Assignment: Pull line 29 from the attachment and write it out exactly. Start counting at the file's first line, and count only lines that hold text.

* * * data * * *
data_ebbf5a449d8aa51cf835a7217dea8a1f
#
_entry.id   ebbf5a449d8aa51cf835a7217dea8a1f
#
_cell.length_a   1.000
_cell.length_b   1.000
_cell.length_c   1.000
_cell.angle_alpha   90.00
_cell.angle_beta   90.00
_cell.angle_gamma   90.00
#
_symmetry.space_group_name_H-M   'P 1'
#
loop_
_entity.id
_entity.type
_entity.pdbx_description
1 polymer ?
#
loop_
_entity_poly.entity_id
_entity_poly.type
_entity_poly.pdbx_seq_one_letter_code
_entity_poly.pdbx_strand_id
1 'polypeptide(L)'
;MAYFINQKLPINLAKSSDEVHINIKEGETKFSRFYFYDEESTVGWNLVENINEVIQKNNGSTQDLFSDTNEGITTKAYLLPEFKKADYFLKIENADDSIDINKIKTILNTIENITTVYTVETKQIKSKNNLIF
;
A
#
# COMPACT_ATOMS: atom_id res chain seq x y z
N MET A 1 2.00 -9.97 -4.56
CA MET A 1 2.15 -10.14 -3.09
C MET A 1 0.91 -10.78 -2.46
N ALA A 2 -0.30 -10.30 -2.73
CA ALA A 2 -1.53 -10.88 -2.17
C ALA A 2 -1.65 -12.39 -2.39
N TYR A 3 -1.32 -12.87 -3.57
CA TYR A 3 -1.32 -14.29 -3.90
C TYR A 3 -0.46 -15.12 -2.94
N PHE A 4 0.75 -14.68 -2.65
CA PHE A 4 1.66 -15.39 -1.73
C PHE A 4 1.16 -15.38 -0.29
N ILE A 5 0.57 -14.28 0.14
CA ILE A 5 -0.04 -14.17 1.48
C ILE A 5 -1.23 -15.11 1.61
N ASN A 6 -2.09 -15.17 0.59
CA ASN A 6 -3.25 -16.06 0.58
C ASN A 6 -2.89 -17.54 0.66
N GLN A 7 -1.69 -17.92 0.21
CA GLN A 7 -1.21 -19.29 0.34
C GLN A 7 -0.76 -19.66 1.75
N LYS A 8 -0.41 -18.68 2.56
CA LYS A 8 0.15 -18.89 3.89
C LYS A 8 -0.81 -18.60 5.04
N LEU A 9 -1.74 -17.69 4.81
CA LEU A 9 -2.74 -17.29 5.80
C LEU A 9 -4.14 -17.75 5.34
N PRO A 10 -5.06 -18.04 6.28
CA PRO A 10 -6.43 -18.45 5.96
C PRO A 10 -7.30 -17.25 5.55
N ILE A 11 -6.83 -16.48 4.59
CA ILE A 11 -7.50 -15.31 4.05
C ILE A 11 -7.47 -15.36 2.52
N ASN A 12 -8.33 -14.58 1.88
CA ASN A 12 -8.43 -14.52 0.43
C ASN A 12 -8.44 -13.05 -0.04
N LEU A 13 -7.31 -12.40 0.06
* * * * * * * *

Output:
#